‘It’s about not letting anything get in your way and, in the extreme, about intimidating others to get out of your way.’
Former Ford Motor Company strategist Jim Bulin, talking to New York Times investigative reporter Keith Bradsher about SUVs. His words could equally be used to explain post 9/11 US policy in Central Asia
‘Afghanistan could be even more important to global oil supply than even Saudi Arabia. In 1997 BBC News reported that the American-Saudi oil consortium UNOCOL tried to negotiate pipeline deals through Afghanistan from the Caspian Sea. The Caspian Sea is a California-sized body of salt water – the world’s largest land-locked body of water – that may sit on as much as two hundred billion barrels of oil, which would be 16 per cent of the Earth’s potential currently estimated oil reserves. At today’s prices, that could add up to three trillion dollars in oil.
As the world’s quest for new oil reserves intensifies, so will the ‘war on terror’.’
Oil rig worker Paul Carr, This is Not a Drill. Carr travelled to Afghanistan with his company’s ‘Private Military Contractors’ (PMCs).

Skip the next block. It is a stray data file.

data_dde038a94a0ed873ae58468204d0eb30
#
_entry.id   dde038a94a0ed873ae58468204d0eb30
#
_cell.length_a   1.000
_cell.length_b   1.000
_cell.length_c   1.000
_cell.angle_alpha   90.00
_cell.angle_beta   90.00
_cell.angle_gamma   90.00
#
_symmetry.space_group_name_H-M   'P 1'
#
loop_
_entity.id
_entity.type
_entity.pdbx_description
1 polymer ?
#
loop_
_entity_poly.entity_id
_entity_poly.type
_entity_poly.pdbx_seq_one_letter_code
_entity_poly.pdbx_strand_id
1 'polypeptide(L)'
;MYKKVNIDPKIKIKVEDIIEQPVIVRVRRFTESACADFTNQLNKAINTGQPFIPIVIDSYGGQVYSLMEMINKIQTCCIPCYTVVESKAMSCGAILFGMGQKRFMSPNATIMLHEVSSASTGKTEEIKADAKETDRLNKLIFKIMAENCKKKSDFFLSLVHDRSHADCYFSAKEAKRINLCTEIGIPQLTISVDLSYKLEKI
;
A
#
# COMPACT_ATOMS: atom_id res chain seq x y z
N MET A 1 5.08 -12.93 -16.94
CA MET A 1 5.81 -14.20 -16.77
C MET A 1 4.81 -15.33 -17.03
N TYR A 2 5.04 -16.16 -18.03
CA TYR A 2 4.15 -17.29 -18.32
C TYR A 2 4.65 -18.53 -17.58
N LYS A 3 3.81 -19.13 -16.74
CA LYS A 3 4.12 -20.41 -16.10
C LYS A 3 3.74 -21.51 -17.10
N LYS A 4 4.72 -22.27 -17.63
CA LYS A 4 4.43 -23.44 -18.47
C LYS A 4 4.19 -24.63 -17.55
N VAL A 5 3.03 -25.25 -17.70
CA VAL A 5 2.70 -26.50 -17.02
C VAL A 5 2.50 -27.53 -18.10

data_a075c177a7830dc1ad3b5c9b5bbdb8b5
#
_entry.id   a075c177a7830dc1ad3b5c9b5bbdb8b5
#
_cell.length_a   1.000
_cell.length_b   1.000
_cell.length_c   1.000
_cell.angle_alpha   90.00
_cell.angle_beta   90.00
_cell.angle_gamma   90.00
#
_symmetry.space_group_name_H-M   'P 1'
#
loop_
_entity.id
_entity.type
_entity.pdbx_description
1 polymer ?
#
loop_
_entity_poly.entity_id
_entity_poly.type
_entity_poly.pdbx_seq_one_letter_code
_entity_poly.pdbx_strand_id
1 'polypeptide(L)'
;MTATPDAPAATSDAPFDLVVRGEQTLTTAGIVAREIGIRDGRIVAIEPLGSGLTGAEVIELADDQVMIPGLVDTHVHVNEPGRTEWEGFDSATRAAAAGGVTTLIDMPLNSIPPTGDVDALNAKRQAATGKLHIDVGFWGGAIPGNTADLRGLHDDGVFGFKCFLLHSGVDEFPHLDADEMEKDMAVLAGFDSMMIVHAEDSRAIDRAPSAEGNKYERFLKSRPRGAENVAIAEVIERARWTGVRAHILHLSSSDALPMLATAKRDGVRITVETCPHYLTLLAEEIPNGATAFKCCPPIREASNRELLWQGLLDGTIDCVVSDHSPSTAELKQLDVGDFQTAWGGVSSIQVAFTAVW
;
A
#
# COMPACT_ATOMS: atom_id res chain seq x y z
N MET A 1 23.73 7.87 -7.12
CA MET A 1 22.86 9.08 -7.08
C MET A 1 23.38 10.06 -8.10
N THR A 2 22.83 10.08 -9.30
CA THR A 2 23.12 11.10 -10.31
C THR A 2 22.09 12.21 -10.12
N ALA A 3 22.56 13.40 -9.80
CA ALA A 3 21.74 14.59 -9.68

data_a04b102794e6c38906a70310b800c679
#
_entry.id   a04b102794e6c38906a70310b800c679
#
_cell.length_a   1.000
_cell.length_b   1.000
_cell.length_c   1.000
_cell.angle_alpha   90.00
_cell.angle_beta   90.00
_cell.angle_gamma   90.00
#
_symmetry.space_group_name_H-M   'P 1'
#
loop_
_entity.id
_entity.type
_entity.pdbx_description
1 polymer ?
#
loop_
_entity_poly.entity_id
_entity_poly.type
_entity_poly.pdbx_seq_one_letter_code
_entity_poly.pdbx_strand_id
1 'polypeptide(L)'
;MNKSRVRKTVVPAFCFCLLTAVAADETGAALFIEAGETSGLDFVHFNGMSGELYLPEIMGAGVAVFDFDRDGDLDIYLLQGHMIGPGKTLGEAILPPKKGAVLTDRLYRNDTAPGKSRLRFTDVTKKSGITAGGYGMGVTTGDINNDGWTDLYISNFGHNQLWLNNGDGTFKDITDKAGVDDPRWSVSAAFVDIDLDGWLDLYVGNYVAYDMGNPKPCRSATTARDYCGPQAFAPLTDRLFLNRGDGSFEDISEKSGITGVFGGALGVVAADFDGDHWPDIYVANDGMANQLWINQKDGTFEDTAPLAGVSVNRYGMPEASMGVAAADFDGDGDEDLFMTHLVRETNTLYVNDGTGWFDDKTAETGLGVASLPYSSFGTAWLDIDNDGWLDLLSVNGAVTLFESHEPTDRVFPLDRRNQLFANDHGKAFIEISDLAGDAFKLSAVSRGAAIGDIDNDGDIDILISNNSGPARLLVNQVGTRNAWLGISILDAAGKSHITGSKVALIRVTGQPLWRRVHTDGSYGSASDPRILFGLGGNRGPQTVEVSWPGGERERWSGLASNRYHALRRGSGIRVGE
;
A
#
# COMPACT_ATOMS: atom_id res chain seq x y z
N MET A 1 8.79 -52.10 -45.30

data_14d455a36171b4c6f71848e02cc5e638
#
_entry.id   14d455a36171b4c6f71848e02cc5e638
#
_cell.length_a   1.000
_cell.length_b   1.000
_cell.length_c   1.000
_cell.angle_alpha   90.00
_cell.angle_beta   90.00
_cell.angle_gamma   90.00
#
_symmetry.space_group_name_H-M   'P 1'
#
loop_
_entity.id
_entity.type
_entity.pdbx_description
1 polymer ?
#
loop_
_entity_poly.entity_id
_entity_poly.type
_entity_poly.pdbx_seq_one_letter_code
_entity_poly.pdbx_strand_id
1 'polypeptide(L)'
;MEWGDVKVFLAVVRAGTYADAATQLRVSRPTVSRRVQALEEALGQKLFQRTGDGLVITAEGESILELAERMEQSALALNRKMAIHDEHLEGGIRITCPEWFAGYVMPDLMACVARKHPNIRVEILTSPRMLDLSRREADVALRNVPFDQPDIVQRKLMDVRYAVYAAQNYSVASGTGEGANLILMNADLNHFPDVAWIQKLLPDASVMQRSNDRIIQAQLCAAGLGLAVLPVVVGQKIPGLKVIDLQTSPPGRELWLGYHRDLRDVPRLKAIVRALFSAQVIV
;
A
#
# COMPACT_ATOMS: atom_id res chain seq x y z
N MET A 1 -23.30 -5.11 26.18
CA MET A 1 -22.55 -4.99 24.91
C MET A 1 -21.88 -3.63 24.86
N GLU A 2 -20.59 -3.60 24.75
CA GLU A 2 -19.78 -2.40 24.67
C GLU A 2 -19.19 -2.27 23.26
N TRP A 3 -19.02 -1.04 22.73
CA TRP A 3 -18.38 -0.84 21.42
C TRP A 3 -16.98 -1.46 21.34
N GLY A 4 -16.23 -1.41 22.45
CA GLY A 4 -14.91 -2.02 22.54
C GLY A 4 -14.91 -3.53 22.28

If you find a map of the proposed Unocol pipeline on the net, then compare that with Afghanistan's Route One, the Kandahar to Herat Highway, you'll see they are the same. Nothing surprising there, you might think - easier to build, patrol and repair it. But look closer. The nations alloted to the route... Canada: Kandahar, British (and their biggest, most expensive base ever): Helmand, Herat: American. Kabul is the capital, over to the east. But it's this winding, pencil-thin strip that has the full attention of the oil-consuming WASPS. Sorry, did I say oil-consuming? Freudian slip. Defenders of Western Freedom I meant to say; after all... it might just be blind coincidence. Right?